“Well,” the knight nodded to the drummer, “are we off to the road?”

“Yes,” the drummer said. “Off to the city at last.”

And so the five of them turned from the burned out village, and turned from the seedy town, and felt their way back onto the winding road. At long last they had found the way back towards the Great City. It would, of course, be a very, very long time before they found it, but that was alright.

 

Well, at long last we have come to the end of The Toymaker. On Monday I disclosed a great deal of how I first conceived of this story, and of how it evolved a great deal between that first conception and this final result. In the end, though, I feel that the story stayed true to its original intent, which was to be an examination of responsibility.

I believe that each one of us knows to be responsible for our mistakes, but we struggle to take ownership for the pains we never meant to cause. If there was no malicious intent, if it was just a mistake, if it was unavoidable due to circumstance, we tend to feel there is no need to say “I’m sorry.”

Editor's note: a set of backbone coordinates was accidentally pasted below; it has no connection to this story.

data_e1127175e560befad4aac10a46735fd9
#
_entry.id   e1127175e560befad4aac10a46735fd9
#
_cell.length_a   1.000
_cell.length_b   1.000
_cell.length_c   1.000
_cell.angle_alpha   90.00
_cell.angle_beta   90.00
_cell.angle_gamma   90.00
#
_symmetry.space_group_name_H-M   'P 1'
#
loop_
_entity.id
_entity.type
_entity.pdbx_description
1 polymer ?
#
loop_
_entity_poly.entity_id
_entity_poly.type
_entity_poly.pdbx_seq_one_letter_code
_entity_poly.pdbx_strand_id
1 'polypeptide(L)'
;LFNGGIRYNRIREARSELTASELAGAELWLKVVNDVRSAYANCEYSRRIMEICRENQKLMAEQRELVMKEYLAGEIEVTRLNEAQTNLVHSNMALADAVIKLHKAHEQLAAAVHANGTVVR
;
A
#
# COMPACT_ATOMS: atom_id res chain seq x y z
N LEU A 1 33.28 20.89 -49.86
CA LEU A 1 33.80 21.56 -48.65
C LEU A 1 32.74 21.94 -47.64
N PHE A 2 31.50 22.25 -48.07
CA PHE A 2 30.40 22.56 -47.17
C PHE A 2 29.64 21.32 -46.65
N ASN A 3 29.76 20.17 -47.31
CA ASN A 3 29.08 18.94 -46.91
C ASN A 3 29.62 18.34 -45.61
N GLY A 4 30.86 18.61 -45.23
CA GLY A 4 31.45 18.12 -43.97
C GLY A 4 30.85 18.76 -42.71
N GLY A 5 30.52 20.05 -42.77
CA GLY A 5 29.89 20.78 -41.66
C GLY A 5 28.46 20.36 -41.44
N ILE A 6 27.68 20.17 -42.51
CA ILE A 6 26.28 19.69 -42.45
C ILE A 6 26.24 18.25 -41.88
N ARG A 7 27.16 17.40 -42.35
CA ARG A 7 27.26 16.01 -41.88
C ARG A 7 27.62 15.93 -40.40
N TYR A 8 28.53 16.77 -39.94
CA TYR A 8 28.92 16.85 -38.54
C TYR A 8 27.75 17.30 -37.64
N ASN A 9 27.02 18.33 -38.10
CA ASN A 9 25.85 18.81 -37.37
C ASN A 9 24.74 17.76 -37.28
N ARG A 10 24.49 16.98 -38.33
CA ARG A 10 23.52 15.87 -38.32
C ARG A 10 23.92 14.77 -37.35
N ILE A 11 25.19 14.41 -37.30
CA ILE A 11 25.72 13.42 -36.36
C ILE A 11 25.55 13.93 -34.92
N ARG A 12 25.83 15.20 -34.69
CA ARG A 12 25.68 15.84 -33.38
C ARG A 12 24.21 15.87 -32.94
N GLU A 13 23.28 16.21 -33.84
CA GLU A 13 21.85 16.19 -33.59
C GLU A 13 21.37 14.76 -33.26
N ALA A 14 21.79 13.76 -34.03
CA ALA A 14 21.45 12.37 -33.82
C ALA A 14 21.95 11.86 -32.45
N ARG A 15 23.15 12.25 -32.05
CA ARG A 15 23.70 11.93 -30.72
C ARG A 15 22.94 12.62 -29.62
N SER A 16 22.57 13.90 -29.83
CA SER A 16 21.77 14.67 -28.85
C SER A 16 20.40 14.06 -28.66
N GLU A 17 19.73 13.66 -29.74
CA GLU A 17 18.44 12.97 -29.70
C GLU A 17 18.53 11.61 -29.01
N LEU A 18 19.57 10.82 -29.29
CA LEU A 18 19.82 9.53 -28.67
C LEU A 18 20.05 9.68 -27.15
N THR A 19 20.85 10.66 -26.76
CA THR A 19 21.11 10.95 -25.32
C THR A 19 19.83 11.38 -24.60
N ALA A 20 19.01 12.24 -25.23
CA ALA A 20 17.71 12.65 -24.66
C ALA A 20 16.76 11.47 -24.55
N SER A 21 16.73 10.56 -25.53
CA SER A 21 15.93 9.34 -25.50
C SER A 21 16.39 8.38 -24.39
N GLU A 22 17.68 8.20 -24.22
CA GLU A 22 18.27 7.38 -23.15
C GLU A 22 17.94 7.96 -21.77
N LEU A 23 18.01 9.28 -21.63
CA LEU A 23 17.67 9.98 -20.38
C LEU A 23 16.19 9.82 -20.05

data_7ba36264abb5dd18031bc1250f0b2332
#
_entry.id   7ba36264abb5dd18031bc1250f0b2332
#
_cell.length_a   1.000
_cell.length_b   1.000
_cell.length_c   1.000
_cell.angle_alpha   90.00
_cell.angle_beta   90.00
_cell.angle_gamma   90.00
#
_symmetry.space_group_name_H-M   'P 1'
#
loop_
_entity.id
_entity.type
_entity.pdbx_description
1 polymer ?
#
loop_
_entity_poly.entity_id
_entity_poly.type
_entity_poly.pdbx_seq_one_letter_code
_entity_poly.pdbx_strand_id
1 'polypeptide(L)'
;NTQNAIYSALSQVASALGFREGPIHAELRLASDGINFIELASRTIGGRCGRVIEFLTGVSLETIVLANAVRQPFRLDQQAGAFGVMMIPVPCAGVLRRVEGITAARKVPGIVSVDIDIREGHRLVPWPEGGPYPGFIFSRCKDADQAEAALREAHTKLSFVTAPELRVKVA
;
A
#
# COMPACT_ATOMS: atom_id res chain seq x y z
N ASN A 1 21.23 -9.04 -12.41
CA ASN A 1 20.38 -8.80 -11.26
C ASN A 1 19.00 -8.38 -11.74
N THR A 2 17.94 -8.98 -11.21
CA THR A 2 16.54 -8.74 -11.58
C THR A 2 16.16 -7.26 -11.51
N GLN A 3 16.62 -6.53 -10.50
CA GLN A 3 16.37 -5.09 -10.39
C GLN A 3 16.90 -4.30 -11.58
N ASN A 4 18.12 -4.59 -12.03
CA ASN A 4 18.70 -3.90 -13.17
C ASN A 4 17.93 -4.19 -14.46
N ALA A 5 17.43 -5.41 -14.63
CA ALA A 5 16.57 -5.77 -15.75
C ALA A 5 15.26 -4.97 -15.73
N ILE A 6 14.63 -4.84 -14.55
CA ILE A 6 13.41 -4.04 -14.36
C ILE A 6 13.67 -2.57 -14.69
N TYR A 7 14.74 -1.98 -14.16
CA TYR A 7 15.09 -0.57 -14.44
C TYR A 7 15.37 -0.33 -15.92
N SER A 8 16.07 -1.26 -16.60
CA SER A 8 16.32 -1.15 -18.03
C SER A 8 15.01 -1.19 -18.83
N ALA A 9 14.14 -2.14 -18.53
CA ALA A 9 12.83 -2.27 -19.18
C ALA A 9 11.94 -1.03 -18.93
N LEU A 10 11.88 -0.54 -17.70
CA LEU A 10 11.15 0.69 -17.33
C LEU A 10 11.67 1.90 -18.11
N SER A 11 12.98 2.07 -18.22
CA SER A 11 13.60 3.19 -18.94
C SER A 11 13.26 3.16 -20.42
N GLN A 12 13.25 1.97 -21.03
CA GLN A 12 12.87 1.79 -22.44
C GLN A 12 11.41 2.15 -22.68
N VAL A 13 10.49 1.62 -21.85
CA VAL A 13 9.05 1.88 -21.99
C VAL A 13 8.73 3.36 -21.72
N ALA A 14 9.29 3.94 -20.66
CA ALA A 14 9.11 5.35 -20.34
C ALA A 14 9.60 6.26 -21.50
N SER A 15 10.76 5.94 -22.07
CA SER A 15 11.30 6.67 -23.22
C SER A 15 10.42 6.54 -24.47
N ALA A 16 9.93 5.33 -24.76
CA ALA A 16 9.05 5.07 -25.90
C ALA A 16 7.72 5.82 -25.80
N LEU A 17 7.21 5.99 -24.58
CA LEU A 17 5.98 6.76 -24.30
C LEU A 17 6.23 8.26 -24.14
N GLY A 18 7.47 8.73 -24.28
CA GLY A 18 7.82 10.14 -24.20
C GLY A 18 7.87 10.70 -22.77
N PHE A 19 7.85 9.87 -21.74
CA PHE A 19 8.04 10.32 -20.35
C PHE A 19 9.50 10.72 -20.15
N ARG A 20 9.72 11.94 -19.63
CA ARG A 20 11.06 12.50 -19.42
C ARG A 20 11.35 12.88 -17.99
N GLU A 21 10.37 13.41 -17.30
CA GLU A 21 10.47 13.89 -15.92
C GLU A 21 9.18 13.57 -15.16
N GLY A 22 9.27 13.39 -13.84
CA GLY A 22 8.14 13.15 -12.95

Perhaps we feel that those who are hurting want us to lie and say that it was all our fault. But really they just need us to hold their pain for a moment, to say that we appreciate the depth of their disappointment. They want a friend who is willing to sit in the hurt with them.

I feel very glad about what The Toymaker ended up becoming. I am still very interested in my original ideas for it, and perhaps I’ll still get around to telling that part of the story someday. Maybe some of its themes will bleed into my very next piece. I guess I’m really a lucky guy, I ended up getting two stories for the price of one!

For now it is time to start moving this latest series towards its close. Over the course of Shade, The Last Duty, and The Toymaker, I’ve been allowing myself to explore the same themes over and over, but each from a different perspective. I’d like to talk a little more about how writing is a way to explore every side of a debate, and how I’ve been doing just that for the last couple months. Come back on Monday to read about this, after which we will have one last story to conclude it all.

Leave a Reply

Fill in your details below or click an icon to log in:

WordPress.com Logo

You are commenting using your WordPress.com account. Log Out /  Change )

Google photo

You are commenting using your Google account. Log Out /  Change )

Twitter picture

You are commenting using your Twitter account. Log Out /  Change )

Facebook photo

You are commenting using your Facebook account. Log Out /  Change )

Connecting to %s